5/ The Trump administration attempted to persuade a Pentagon official to not cooperate with the House's impeachment inquiry. The day before Laura Cooper was scheduled to give voluntary, private testimony, she received a letter warning her that the White House had ordered executive branch officials not to give documents or testimony to Congress "under these circumstances." Cooper nevertheless provided testimony to Congress about what she knew about Trump's attempts to pressure Ukraine into investigating his political rivals. (New York Times / Politico)

  • Lindsey Graham introduced a resolution condemning how House Democrats have conducted the impeachment investigation into Trump. The measure calls on House Democrats to hold a formal vote to open an impeachment inquiry to give the "same rights to Trump as Clinton and Nixon" had during their investigations. House Intelligence Chairman Adam Schiff said they will eventually release the transcripts of the closed-door proceedings and hold public testimonies. Speaker of the House Nancy Pelosi has said that such a vote, however, is unnecessary under House rules. (USA Today)

6/ The White House is looking for a communications specialist to lead impeachment messaging efforts. Two people are currently under consideration for the job: Tony Sayegh, a former top Treasury aide, and Pam Bondi, the former Florida Attorney General. Sayegh was previously a candidate to become White House communications director after Hope Hicks left the White House last year. (Politico / CNN)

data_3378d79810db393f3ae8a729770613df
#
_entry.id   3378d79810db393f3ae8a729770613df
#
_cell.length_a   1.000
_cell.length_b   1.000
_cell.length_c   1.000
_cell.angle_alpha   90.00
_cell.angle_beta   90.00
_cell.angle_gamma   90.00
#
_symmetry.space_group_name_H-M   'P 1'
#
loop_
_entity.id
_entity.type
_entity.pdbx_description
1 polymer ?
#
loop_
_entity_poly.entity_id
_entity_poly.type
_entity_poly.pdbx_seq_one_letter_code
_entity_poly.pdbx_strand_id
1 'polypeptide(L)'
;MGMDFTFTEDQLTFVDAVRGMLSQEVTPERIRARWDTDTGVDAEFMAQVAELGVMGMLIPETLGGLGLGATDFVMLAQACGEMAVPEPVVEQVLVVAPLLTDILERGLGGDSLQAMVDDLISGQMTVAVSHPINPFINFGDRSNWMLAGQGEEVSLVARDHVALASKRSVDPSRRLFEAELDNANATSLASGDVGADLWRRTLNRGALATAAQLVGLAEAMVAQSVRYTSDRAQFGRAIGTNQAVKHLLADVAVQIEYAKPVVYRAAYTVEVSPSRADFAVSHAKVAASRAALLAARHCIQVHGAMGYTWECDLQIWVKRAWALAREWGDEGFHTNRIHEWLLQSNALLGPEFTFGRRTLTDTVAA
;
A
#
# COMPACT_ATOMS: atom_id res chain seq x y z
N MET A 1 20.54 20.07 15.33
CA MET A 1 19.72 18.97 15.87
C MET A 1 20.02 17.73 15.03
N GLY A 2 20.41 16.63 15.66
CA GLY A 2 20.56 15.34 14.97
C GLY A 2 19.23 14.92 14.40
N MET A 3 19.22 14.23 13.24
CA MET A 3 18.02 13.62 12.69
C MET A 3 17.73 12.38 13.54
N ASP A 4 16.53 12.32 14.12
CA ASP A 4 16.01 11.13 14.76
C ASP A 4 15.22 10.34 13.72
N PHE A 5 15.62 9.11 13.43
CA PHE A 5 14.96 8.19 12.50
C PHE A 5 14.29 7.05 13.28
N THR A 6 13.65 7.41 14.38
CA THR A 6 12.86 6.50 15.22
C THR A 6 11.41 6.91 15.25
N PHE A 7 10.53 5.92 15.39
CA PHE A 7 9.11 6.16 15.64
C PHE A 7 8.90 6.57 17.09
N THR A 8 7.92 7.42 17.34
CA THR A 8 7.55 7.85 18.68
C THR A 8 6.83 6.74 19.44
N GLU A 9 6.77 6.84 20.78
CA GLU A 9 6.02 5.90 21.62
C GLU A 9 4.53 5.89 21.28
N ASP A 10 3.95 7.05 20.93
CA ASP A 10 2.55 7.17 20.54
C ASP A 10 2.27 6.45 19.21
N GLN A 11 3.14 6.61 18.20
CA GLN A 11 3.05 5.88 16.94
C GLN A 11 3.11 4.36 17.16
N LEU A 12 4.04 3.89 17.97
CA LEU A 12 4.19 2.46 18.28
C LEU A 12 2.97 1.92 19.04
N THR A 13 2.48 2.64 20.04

poll/ 49% of Americans think Trump should be impeached and removed from office, while 49% percent are against it. Nine in 10 Republicans and Republican-leaning independents are against impeachment and 89% of Democrats and Democratic-leaners are in favor of impeachment. (NBC News / SurveyMonkey)


Notables.

  1. A federal judge held Education Secretary Betsy DeVos in contempt for violating an order to stop collecting loans from former students at a defunct for-profit college. Judge Sallie Kim of the U.S. District Court in San Francisco fined the Education Department $100,000 for violating a preliminary injunction against collecting loans from former students at Corinthian College. Money from the fine will be used to compensate the 16,000 people harmed by the Department of Education's actions, which includes garnishing former students' paychecks and seizing their tax returns. The Trump administration was forced to admit earlier this year that it erroneously collected loans from thousands of former Corinthian students despite being ordered to stop doing so. (Washington Post / Politico)

  2. The U.S. federal budget deficit jumped 26% to nearly $1 trillion in 2019. The $984 billion deficit is the highest level in seven years, and is projected to top $1 trillion in 2020. (New York Times / Washington Post)

  3. Trump has asked the full DC Circuit Court of Appeals to rehear his attempt to stop a subpoena of his accounting firm Mazars USA. Trump previously lost his attempt to stop the House subpoena for eight years of documents held by Mazars. (CNN)

  4. The Trump Organization is exploring selling the lease to the Trump International Hotel in Washington. The company leases the building, the Old Post Office Pavilion, from the federal government's General Services Administration. The hotel could fetch more than $520 million. (Wall Street Journal / Bloomberg / Washington Post / New York Times)

  5. Rudy Giuliani butt-dialed a reporter and can be heard discussing overseas dealings and saying "The problem is we need some money" to an unidentified man during the three minute call. The Oct. 16th call came in at 11:07 p.m. and went to voicemail; the reporter was asleep. Trump, meanwhile, defended Giuliani, calling his personal attorney a "great gentleman" and a "great crime fighter."(NBC News / Politico)